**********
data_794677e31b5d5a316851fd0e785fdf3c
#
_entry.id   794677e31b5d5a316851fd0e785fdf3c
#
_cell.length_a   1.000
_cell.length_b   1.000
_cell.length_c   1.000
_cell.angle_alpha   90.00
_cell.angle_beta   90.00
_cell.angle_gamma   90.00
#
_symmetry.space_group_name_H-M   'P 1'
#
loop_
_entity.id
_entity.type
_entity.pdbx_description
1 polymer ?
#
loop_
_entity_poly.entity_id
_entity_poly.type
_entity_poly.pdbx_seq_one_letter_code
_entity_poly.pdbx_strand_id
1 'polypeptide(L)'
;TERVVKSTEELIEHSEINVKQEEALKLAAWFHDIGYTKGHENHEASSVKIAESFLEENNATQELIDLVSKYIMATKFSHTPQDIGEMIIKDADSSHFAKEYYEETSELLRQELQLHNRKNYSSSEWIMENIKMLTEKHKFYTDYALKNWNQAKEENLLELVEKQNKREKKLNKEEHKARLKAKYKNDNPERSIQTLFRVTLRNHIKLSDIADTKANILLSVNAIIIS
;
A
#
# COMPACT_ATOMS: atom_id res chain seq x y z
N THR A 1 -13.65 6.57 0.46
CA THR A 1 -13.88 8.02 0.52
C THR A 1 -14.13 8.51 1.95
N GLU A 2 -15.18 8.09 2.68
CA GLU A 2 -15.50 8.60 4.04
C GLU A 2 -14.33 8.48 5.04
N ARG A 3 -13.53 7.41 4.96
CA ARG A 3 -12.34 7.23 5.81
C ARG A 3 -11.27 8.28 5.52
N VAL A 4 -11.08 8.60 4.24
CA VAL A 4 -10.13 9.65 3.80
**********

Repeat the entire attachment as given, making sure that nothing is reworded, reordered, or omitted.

data_794677e31b5d5a316851fd0e785fdf3c
#
_entry.id   794677e31b5d5a316851fd0e785fdf3c
#
_cell.length_a   1.000
_cell.length_b   1.000
_cell.length_c   1.000
_cell.angle_alpha   90.00
_cell.angle_beta   90.00
_cell.angle_gamma   90.00
#
_symmetry.space_group_name_H-M   'P 1'
#
loop_
_entity.id
_entity.type
_entity.pdbx_description
1 polymer ?
#
loop_
_entity_poly.entity_id
_entity_poly.type
_entity_poly.pdbx_seq_one_letter_code
_entity_poly.pdbx_strand_id
1 'polypeptide(L)'
;TERVVKSTEELIEHSEINVKQEEALKLAAWFHDIGYTKGHENHEASSVKIAESFLEENNATQELIDLVSKYIMATKFSHTPQDIGEMIIKDADSSHFAKEYYEETSELLRQELQLHNRKNYSSSEWIMENIKMLTEKHKFYTDYALKNWNQAKEENLLELVEKQNKREKKLNKEEHKARLKAKYKNDNPERSIQTLFRVTLRNHIKLSDIADTKANILLSVNAIIIS
;
A
#
# COMPACT_ATOMS: atom_id res chain seq x y z
N THR A 1 -13.65 6.57 0.46
CA THR A 1 -13.88 8.02 0.52
C THR A 1 -14.13 8.51 1.95
N GLU A 2 -15.18 8.09 2.68
CA GLU A 2 -15.50 8.60 4.04
C GLU A 2 -14.33 8.48 5.04
N ARG A 3 -13.53 7.41 4.96
CA ARG A 3 -12.34 7.23 5.81
C ARG A 3 -11.27 8.28 5.52
N VAL A 4 -11.08 8.60 4.24
CA VAL A 4 -10.13 9.65 3.80